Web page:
Beach Boys/Brian Wilson Promo CD Extravaganza: Legal Victory
Let's celebrate a big legal victory for owners of promo CDs!
As a fan of promo CDs, I've been keeping an eye on a bogus lawsuit filed by UMG records against Troy Augusto. I've blogged about this lawsuit here and here. UMG claimed that Mr. Augusto violated UMG's copyrights by selling promo CDs through internet auctions. The federal district court sided with Mr. Augusto, and UMG appealed the decision to the United States Court of Appeals for the Ninth Circuit.
Today, the Ninth Circuit affirmed the lower court's decision. The court found that:
"UMG dispatched the CDs in a manner that permitted their receipt and retention by the recipients without the recipients accepting the terms of the promotional statements ... UMG's transfer of unlimited possession in the circumstances present here effected a gift or sale within the meaning of the first-sale doctrine, as the district court held ... Because the record here is devoid of any indication that the recipients agreed to a license, there is no evidence to support a conclusion that licenses were established under the terms of the promotional statement ... Accordingly, we conclude that UMG's transfer of possession to the recipients, without meaningful control or even knowledge of the status of the CDs after shipment, accomplished a transfer of title."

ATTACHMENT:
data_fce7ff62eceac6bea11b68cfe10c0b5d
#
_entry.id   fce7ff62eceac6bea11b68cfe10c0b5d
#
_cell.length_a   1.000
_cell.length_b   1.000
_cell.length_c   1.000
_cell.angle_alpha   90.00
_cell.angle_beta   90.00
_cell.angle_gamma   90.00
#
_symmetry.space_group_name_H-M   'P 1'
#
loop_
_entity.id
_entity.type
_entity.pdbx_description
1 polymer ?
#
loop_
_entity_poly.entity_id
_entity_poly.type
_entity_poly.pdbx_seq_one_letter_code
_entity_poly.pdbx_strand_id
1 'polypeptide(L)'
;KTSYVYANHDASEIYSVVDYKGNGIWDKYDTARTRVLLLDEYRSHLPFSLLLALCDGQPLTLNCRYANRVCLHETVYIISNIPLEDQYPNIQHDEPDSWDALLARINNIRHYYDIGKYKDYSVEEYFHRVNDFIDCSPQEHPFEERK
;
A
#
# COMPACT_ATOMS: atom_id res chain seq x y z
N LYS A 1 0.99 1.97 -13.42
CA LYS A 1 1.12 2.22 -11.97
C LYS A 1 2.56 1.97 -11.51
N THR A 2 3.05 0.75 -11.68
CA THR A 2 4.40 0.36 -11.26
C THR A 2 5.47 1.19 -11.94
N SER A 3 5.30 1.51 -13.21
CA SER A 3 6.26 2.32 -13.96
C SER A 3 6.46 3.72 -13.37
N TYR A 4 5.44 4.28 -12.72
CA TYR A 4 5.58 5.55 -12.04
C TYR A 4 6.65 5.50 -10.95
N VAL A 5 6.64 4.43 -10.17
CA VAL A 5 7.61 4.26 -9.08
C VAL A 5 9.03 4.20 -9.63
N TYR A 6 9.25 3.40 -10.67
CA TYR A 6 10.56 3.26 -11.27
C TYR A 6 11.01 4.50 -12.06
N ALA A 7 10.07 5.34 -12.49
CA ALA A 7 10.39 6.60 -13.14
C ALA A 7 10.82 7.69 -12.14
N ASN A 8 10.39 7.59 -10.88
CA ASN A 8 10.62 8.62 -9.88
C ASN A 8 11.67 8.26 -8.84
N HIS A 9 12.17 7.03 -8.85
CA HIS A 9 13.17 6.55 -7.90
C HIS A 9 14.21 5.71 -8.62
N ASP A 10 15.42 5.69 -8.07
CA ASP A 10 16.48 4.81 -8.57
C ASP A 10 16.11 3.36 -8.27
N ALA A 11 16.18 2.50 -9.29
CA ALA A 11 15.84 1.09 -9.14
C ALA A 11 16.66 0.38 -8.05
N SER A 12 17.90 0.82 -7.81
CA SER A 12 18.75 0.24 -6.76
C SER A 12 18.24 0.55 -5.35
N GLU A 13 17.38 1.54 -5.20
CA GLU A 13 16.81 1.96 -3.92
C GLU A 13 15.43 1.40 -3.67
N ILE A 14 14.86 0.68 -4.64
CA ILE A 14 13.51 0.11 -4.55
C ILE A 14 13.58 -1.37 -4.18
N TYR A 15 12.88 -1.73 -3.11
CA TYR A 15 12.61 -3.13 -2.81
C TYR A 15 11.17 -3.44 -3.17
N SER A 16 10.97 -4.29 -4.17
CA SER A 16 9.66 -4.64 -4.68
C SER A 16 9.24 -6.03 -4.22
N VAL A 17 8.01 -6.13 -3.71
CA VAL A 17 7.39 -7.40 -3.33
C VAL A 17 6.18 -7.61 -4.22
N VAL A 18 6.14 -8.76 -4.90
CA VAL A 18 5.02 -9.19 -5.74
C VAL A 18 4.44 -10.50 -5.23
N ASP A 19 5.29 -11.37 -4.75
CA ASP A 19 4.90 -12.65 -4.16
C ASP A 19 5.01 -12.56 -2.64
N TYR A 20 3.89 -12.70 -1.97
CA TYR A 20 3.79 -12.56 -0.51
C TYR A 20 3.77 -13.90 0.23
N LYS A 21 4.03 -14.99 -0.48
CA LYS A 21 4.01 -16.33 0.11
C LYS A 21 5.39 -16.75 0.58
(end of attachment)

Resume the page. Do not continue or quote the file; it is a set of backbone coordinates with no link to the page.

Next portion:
The full decision can be found here.
What this means, is that once they leave the record company, promo CDs can be traded, sold, transferred, destroyed, auctioned, bartered, etc. just like any other CD one might obtain. This is an important win for the "first sale doctrine."
Here is the Electronic Frontier Foundations's press release (EFF helped to defend Mr. Augusto):
There are still a few legal maneuvers UMG could take to try to revive their frivolous lawsuit. UMG could try a motion for reconsideration by the three judge panel. Or, UMG could try for en banc review by a larger panel of Ninth Circuit judges. If those don't work, their last resort is to ask the Supreme Court to review the case. However, in all likelihood, this is the end of the road for UMG. This was a completely bogus lawsuit that never should have seen the inside of a courthouse. UMG should just suck it up, take the loss, and move on.